This should also be followed with an analysis of the competition, including any barriers to entry that may exist, and any relevant regulations that could impact the success of your venture.
The strategy section
When writing the strategy section of your call center's business plan, you should include key elements that will demonstrate to a bank or an investor that you have thought through your pricing strategy, sales and marketing strategy, and key milestones needed for success.
Your pricing strategy should be tailored specifically to the target market and should reflect the cost of setting up and running your call center.
In addition, your sales and marketing plan should present a clear way to reach and engage potential customers through various channels such as email, web advertising, and telemarketing.
Milestones should also be included in the plan that monitors progress toward meeting goals. As well as information on how you will manage risks to ensure profitability and operational efficiency.
For example, one of the fundamental risks in running a call center is high staff turnover. You should include information on how you plan to counter this through your recruitment and training plans.
When you present a strategy that is tailored to your target market, financiers will gain a better understanding of the potential and profitability of the call center.
The operations section
In the operations section of your business plan for a call center, you should cover:
- Staffing needs and roles of staff members
- Recruitment plan
- Operating hours
- Key assets that the business needs to operate
- Key suppliers
Information about the staffing team should include the roles of supervisors, agents, customer service representatives, technical support staff, and any other key personnel required to manage the call center.
It is also crucial to include a recruitment plan that outlines how you will identify, recruit and train suitable staff for each role.
Furthermore, your business plan should clearly outline your operating hours: it is essential to consider when your customers will most likely require assistance and ensure that you can serve them at these times.
Finally, list critical assets for your call center operations, such as leases, computer equipment, telephones, and headsets, as well as intellectual property such as software or proprietary systems required for operations.
The presentation of the financial plan
This is where you will present your financial forecast.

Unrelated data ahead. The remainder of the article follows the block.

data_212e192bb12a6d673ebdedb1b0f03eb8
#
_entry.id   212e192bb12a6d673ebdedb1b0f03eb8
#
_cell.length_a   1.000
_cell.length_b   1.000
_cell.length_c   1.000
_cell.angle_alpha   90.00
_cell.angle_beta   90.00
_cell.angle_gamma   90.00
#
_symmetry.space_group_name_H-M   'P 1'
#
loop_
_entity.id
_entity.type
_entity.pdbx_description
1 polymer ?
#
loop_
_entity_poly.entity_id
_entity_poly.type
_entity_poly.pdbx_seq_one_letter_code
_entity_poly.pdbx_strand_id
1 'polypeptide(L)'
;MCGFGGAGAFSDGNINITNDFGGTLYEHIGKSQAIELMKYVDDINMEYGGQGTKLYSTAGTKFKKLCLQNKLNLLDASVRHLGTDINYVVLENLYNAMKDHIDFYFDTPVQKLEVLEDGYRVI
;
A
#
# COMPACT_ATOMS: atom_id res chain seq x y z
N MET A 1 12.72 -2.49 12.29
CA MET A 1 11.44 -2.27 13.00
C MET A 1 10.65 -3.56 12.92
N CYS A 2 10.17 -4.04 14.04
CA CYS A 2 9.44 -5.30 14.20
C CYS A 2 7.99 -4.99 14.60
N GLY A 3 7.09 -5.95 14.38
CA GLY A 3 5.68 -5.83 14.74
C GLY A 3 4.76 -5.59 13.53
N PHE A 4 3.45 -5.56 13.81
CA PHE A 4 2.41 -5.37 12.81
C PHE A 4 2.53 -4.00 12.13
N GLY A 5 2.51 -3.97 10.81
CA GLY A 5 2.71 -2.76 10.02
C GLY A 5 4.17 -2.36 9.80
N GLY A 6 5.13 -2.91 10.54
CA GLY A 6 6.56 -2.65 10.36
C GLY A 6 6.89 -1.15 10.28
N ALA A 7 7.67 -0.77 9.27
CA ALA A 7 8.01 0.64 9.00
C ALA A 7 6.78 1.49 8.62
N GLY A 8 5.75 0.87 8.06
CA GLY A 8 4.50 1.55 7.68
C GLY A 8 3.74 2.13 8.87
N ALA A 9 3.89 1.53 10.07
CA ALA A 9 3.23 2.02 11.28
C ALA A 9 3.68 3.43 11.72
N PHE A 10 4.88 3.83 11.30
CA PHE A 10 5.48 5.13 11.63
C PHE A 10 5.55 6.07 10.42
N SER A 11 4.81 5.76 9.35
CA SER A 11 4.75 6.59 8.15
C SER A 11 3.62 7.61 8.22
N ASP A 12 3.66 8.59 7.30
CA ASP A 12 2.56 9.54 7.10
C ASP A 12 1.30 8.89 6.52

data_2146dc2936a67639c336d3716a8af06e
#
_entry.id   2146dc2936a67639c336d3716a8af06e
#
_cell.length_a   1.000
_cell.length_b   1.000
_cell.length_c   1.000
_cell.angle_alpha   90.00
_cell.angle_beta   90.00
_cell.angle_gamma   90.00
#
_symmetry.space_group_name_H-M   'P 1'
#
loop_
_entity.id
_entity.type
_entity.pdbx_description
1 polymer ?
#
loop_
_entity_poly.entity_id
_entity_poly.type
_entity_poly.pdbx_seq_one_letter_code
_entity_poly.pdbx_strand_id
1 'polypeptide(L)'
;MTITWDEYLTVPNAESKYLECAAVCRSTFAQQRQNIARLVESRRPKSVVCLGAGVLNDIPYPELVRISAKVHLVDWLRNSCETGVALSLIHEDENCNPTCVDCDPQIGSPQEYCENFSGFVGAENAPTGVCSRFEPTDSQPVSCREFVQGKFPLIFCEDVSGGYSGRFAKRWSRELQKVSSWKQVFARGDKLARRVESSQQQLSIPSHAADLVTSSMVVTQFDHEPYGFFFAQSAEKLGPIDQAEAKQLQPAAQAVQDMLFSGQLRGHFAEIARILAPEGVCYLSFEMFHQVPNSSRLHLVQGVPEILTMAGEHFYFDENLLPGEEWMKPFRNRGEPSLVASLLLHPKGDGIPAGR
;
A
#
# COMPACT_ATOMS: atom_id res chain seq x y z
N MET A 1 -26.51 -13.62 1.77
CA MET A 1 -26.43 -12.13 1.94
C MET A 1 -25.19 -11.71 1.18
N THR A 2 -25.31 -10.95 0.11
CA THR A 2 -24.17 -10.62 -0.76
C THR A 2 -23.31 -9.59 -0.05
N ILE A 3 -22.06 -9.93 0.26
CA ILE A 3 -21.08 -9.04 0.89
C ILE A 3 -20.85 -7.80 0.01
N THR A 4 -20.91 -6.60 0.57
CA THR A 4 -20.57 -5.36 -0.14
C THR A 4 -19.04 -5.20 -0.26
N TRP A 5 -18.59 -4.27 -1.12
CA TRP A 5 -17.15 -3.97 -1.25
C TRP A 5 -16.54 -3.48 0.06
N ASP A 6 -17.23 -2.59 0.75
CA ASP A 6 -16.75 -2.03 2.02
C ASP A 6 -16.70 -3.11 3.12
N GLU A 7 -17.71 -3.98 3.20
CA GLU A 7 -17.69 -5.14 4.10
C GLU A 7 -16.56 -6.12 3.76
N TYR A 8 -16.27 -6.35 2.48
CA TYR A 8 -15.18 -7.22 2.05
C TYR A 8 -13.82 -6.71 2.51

Now that we have discussed the content of a call center business plan, let's look at some tools which can help create one.
What tool should you use to write your call center's business plan?
In this section, we'll look at three approaches to developing a complete business plan for your call center: using Word and Excel, hiring a consultant, and using online business plan software.
Create your call center's business plan using Word or Excel
Creating a call center plan using Word or Excel is tedious and complicated.
First of all, unless you are an expert in accounting and financial modeling, it will be challenging to create an accurate financial forecast without making mistakes.
Even if you do manage to get the forecast right, investors may not trust your numbers.
Furthermore, creating a financial forecast in Excel takes a long time and is difficult to keep up to date.
Word suffers similar flaws: you start from a blank page and formatting can take hours.
While Word and Excel have the advantage of being cheap, when it comes to business planning it is usually better to consider an alternative.
Hire a consultant to write your call center's business plan
Hiring a chartered accountant or consultant to take care of the financial forecast of your all center's business plan is a good way to avoid errors.
However, the fees are generally quite expensive: budget a minimum of £1.5k ($2.0k) for a complete business plan, more if you need to make changes after the initial version (which happens frequently after the initial meetings with lenders and investors).
If you decide to hire a consultant or accountant, remember to check what's included in the service - are they developing a complete business plan or just doing the financial forecast? And are you willing to pay extra for them to make changes, if necessary?
Use an online business plan software for your call center's business plan
Another alternative is to use online business plan software. There are several advantages to using specialized software:
- You are guided through the writing process by detailed instructions and examples for each part of the plan
- You can be inspired by already written business plan templates
- You can easily make your financial forecast by letting the software take care of the financial calculations for you without errors
- You get a professional document, formatted and ready to be sent to your bank
- The software will enable you to easily track your actual financial performance against your forecast and update your forecast as time goes by
If you're interested in using this type of solution, you can try our software for free by signing up here.
We hope that this article has helped you to better understand how to write the business plan for a call center. If you still have questions, do not hesitate to contact us.